Tuesday, August 2, 2016

Tuesday Slice: Sharing what you know

The class roster was so short, I was worried our session would be called off.  No notice of cancellation arrived, so my co-presenter and I proceeded as planned, and arrived at the high school campus a couple of hours early to set up.  Good timing, as we had technical glitches to work out.  It's situations like those that make me glad I know people like my Google-Certified-Educator co-presenter.

Four out of the six enrollees arrived.  We launched into our presentation called "The Writer-Librarian:  Why You Should Be Blogging."  

Questions were asked, tips were shared, inspiration developed for both attendees and presenters.  My co-presenter and I blog from different approaches (hers more technical, mine more prosaic), hopefully reinforcing the idea that blogging is a limitless venture, open to the interpretation of the author.  

We went off course several times, talking about popular culture, library events, personal interests, technical woes and victories.  All fodder for blogging, I reminded our participants.

This is only the second time I've attempted being a presenter; it's the first time I"ve felt that we accomplished what we set out to do.

It feels good to share what you know, and have it well-received.


  1. Bravo! I have presented to colleagues a couple of times and it is so much harder than teaching kids every day. I tell that to my students at presentation times, too. I wish I could have seen your presentation and picked up a few Ideas.

  2. Presenting to colleagues can be very intimidating, but it gets easier over time. I used to be so nervous my knees would shake and there was real danger that I might fall over! Keep at it - it is important to share what we know.

  3. Bravo indeed!!! Sounds like you had quite a day.
    I enjoyed doing the many presentations I did in both careers. I learned a lot from doing them and answering or researching answers to questions asked. One short story if I may. I was doing a briefing on upcoming software changes to that system I worked with for 18 years. I'd present the change with an explanation of what it accomplished and then asked for questions and moved on to the next change. In the room was a German Major who kept asking about changes that I had no knowledge of and that apparently were not being implemented. He must have interrupted my presentation at least 15 times or more. That night, when the equipment was available, I ran a demonstration of the changes. The German Sergeant Major showed up first, I put him in the Officers chair, he smiled. When the Major showed up I put him in the Sergeant's seat and told him to boot the system. He didn't know how...... When the demo was done we shook hands and parted in a friendly manner!!!!!!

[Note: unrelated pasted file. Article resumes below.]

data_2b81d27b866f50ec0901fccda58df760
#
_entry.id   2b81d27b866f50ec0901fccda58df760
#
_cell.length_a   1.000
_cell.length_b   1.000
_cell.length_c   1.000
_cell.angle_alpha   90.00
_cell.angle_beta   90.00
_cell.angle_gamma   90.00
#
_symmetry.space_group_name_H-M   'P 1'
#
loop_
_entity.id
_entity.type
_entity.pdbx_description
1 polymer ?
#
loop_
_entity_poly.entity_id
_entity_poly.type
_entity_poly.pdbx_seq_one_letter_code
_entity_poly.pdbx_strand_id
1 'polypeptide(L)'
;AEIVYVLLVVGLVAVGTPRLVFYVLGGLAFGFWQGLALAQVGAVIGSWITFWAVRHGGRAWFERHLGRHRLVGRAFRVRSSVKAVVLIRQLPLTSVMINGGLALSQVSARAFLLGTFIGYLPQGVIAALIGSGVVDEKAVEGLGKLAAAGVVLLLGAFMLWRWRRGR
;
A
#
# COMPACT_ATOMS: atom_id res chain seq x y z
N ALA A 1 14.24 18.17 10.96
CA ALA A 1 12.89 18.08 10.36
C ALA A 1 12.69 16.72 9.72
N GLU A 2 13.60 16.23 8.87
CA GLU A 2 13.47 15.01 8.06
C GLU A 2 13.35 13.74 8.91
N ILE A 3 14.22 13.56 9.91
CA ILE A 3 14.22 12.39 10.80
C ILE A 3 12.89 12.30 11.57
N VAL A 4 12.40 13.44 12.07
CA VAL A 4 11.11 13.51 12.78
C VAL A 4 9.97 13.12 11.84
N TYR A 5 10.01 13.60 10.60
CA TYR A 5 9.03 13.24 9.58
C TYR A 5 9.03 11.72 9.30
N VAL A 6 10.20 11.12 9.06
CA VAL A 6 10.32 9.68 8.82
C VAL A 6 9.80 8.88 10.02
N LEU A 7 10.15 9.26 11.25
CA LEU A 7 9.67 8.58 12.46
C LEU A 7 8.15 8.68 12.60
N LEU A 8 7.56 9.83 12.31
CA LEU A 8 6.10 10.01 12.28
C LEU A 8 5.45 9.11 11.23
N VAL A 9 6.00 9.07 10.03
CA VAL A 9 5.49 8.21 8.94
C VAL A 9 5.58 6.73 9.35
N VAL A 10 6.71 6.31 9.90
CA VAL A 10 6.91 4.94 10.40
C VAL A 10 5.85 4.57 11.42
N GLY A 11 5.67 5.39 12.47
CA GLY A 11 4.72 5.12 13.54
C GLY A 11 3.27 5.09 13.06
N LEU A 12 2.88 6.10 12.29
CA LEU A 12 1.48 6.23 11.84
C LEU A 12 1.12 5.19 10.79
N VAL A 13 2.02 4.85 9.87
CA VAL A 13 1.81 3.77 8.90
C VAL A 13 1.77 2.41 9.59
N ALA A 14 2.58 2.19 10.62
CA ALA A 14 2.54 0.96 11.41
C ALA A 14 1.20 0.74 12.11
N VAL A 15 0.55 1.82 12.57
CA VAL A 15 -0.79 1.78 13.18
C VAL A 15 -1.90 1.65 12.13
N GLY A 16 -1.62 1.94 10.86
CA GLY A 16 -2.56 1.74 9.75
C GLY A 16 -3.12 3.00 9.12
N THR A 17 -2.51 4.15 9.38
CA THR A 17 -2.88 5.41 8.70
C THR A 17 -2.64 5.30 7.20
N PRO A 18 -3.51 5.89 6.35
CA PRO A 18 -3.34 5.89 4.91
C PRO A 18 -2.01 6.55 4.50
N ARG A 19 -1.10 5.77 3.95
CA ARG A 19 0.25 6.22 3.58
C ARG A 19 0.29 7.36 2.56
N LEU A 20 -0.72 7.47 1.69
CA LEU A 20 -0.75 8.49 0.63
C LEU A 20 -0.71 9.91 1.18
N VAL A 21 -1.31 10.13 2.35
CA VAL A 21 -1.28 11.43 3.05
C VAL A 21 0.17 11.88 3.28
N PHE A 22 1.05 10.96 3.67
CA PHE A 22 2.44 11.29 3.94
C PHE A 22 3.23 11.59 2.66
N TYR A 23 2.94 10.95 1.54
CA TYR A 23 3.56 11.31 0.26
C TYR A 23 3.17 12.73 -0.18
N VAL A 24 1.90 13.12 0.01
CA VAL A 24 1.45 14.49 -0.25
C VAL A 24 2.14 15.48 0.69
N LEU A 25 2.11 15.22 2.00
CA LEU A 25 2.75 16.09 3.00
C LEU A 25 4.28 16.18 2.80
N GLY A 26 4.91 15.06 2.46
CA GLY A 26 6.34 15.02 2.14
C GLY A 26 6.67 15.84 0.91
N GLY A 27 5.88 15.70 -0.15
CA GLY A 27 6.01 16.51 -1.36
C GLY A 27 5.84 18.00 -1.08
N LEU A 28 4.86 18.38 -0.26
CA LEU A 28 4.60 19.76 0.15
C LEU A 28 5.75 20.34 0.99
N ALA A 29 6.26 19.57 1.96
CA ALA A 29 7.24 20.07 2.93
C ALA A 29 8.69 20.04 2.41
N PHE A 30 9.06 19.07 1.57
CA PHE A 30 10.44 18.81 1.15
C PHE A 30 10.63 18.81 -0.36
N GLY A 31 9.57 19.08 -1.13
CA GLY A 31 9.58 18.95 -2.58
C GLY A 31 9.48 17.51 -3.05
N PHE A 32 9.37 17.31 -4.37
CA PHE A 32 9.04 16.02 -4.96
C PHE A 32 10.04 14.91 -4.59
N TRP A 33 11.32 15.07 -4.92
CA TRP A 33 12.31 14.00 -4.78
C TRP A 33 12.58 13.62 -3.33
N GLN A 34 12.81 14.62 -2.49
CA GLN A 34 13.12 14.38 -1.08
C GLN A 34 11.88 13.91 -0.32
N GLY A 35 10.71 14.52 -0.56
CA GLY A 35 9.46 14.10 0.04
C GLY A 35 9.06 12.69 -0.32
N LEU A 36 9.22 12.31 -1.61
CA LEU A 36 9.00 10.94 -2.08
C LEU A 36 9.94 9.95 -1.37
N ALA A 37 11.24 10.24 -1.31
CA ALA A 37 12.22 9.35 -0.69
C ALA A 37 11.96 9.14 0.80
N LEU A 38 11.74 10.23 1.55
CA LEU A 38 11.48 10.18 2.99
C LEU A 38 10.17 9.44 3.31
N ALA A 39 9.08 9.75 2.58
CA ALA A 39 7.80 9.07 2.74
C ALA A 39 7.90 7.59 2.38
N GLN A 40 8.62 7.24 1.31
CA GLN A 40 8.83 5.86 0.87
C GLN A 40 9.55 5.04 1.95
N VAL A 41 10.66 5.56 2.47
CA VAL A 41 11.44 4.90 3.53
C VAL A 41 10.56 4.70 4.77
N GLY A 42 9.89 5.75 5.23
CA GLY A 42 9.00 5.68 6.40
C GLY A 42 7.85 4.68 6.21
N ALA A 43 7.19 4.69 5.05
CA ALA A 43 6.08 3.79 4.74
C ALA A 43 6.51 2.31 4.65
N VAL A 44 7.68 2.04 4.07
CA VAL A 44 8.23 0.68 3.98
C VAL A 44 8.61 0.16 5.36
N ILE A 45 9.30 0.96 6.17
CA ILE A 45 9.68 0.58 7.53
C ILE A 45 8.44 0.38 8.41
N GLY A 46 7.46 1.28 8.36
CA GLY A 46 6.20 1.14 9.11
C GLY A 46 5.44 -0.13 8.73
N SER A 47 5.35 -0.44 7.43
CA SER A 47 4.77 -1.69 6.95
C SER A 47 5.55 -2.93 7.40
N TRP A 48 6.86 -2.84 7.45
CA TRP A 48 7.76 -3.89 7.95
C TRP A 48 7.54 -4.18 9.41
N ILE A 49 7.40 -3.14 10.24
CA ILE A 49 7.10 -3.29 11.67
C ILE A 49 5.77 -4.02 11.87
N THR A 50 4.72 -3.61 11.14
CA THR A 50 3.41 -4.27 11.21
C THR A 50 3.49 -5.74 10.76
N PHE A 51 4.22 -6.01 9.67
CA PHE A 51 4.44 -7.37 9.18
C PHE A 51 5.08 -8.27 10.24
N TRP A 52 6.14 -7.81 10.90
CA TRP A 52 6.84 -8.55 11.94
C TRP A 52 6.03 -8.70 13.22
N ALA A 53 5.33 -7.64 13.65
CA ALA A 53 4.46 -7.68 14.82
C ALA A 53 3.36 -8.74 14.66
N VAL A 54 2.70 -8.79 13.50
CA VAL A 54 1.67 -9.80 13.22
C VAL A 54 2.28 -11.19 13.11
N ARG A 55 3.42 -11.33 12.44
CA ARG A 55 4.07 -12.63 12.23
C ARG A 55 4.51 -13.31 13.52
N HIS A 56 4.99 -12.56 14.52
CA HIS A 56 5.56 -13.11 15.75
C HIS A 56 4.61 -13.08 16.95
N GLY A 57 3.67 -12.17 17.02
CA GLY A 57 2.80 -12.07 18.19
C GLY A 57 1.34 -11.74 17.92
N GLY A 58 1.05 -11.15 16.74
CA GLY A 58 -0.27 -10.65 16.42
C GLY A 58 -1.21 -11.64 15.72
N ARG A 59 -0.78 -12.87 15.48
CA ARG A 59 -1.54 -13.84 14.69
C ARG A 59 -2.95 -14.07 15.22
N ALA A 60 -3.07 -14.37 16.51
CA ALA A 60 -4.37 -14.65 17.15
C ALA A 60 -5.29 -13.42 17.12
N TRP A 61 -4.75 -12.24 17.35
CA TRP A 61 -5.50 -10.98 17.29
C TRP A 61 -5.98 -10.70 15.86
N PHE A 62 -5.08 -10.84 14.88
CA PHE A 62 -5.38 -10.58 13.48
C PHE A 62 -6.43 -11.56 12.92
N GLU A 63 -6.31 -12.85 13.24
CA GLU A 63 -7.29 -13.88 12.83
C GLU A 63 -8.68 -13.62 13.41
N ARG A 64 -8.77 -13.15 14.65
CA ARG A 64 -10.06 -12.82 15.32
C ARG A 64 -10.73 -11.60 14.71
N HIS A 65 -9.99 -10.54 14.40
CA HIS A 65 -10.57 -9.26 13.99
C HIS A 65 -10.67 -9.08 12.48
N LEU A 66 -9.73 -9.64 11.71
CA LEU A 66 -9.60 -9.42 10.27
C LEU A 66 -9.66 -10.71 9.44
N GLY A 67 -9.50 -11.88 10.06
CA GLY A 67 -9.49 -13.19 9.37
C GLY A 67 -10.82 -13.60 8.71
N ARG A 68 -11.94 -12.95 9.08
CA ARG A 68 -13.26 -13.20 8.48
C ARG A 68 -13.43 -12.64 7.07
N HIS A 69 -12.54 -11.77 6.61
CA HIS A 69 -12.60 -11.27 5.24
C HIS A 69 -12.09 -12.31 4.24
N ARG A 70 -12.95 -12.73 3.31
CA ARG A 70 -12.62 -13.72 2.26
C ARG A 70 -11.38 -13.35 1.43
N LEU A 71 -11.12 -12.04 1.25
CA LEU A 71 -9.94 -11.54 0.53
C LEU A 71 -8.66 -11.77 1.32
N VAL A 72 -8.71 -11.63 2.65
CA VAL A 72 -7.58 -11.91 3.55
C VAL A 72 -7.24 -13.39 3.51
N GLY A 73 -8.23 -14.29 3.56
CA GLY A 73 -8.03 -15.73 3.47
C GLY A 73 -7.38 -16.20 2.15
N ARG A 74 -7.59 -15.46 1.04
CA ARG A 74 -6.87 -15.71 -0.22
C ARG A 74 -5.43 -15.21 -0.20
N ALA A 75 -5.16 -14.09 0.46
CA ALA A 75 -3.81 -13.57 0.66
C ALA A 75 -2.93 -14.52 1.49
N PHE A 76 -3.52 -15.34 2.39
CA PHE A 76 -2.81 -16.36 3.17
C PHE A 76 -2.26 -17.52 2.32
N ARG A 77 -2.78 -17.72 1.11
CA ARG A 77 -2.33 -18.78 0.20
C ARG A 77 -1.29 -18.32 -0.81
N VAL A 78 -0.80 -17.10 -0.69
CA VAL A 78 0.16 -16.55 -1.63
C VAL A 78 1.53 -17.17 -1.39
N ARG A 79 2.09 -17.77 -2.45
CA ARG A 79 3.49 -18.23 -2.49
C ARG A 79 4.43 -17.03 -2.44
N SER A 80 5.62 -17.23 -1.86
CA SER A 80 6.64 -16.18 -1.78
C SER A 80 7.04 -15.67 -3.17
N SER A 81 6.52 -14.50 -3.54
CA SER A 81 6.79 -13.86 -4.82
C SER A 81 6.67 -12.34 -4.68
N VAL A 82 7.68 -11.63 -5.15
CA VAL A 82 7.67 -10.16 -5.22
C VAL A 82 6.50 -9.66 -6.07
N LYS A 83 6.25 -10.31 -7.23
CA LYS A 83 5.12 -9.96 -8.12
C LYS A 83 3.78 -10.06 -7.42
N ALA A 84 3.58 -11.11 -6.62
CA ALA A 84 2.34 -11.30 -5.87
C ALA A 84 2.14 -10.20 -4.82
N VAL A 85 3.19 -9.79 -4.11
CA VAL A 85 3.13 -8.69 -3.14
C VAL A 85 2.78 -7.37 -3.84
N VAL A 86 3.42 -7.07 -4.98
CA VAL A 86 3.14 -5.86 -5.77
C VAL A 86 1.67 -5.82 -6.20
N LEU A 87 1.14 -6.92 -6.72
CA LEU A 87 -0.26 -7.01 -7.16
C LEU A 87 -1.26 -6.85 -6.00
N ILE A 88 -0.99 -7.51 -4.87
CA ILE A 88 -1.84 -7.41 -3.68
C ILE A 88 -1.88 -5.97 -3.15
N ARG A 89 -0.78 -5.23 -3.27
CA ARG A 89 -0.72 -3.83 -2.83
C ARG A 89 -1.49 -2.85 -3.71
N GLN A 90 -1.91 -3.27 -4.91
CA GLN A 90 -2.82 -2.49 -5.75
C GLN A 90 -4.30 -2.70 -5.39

Yes I believe I had a drink or maybe 2 when I got home.

  4. Congratulations!!! Getting up in front of a group is tough. It sounds like you had a great presentation. Maybe you'll pull some new bloggers into the business.

  5. Every time I present, I get a better idea for how to do it the next time. Sometimes I love the cozy smaller group presentations because you have time to answer their questions. Sounds like it went well.